Obstacles On the Road to Reflation

Includes: DIA, QQQ, SPY
by: J.D. Steinhilber

The Federal Reserve is clearly attempting to lead a reflation effort, but it faces some serious obstacles. First among them is the impaired condition of the credit and securitization markets. The Fed's actions have little effect on the solvency of mortgage loans and securitized debt, and until banks have a clearer idea of the magnitude and location of the losses, there will be a natural reluctance to lend.

Second, as was demonstrated last week, the Fed only directly controls the overnight lending rate among banks. It has virtually no control over the market-determined interest rates that borrowers actually face. This can be seen in the spreads that have opened up between the fed funds rate and longer-maturity interbank rates such as 3-month LIBOR. It can also be seen in the longer-term interest rates that are most relevant to mortgage lending. Last week, for example, despite the Fed's rate cut, Freddie Mac (FRE) posted 30-year fixed mortgage rates jumped 15 basis points to 6.11%.

The reason for the rise in long-term interest rates last week was the ugly inflation data for November that was reported on Thursday and Friday. The Producer Price Index registered its largest increase since 1981, increasing 7.2% on a year over year basis. The Consumer Price Index was up 4.3% year-over-year. As evidence of the inflationary effects of a weak dollar, Import Prices were up 11.4% in November from a year earlier, the largest annual increase since this index was first published in 1982.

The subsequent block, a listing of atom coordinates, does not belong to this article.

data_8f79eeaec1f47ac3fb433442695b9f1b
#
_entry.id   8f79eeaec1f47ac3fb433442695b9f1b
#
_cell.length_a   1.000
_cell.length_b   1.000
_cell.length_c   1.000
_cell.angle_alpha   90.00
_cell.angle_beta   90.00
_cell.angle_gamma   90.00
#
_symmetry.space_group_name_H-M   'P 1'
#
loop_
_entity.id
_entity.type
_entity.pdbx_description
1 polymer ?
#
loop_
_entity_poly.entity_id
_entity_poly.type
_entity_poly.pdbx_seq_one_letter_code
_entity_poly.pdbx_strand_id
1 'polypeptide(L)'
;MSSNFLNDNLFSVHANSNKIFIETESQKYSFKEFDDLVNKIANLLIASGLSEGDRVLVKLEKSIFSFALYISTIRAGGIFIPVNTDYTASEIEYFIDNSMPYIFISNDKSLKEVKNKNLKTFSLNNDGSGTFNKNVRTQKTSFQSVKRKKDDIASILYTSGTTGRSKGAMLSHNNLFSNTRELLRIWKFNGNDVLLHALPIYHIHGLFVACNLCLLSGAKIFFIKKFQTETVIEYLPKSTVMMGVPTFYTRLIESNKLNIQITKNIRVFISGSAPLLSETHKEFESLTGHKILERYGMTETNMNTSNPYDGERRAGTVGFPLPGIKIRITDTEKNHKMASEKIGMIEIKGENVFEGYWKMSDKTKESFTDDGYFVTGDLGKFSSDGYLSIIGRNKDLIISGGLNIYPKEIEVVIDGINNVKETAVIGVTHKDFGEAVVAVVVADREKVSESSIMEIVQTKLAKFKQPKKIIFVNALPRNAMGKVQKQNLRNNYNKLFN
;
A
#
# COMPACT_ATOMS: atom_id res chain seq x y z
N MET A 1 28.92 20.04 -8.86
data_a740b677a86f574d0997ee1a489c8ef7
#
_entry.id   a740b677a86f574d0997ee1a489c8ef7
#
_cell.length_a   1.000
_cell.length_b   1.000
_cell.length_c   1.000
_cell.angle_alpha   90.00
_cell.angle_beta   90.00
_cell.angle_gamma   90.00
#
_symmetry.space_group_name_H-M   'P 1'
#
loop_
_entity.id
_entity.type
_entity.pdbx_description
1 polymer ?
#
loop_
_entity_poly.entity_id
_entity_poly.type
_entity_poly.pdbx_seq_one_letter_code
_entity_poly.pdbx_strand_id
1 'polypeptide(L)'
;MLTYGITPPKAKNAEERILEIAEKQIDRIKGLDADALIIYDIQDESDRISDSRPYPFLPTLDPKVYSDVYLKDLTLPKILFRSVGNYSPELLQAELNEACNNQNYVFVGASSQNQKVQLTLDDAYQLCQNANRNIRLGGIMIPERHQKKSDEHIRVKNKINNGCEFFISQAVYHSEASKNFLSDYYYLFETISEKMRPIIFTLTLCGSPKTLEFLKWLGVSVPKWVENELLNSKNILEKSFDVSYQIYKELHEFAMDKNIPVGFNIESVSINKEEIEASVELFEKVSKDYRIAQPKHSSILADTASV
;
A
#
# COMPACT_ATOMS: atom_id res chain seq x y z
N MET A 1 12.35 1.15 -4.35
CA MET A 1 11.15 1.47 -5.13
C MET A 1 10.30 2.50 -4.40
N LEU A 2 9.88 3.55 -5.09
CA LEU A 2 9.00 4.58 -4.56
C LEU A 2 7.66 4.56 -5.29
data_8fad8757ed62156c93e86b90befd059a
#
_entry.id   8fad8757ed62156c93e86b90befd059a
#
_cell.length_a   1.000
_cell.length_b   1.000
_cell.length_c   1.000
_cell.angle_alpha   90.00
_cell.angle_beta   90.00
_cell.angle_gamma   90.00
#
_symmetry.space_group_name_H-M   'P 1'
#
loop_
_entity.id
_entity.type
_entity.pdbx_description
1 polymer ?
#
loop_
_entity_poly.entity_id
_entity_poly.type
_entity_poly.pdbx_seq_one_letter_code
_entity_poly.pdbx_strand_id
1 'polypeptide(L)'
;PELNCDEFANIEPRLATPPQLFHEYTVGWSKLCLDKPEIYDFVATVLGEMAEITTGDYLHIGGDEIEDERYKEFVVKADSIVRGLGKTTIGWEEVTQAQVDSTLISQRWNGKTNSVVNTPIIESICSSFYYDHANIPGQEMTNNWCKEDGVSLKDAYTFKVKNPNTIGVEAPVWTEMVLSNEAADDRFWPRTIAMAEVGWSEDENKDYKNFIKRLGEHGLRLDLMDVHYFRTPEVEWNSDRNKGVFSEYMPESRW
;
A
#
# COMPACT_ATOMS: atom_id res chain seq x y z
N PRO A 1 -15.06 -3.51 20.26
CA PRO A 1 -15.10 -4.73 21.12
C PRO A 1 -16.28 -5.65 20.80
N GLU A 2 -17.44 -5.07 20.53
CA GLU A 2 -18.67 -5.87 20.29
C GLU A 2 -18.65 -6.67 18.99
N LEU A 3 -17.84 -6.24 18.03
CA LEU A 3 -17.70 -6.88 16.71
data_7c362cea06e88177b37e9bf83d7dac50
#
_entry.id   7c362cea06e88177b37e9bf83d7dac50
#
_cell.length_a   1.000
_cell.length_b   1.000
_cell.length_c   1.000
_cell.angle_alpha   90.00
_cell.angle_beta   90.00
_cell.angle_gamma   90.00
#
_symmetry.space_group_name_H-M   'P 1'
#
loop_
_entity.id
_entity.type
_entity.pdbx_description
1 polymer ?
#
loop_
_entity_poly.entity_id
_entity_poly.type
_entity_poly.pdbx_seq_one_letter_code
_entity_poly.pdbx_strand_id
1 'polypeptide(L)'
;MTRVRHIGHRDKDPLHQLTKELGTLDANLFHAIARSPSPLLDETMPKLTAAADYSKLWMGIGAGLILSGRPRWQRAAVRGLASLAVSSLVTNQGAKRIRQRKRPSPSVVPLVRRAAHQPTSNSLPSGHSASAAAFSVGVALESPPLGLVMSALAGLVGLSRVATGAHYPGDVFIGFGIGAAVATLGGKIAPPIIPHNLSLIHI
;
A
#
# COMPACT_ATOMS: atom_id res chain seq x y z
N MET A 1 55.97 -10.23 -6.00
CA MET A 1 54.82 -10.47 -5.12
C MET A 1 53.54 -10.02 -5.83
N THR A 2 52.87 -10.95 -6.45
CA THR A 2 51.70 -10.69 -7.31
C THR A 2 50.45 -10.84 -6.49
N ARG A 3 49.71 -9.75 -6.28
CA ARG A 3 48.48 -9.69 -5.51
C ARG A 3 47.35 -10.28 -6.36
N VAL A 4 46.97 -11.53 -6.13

The inflation data highlight the awkward position and credibility problem of the Federal Reserve. Many on Wall Street have been clamoring for more aggressive rate cuts to bail out the dysfunctional securitization markets, but the inflation backdrop may limit the Fed's capacity to deliver more aggressive easing, at least in the near term.

Ultimately, the Fed will choose inflation in its efforts to mitigate the effects of the housing recession and credit contraction on the overall economy. Whether they succeed in this endeavor, and at what cost in terms of inflation, remains to be seen.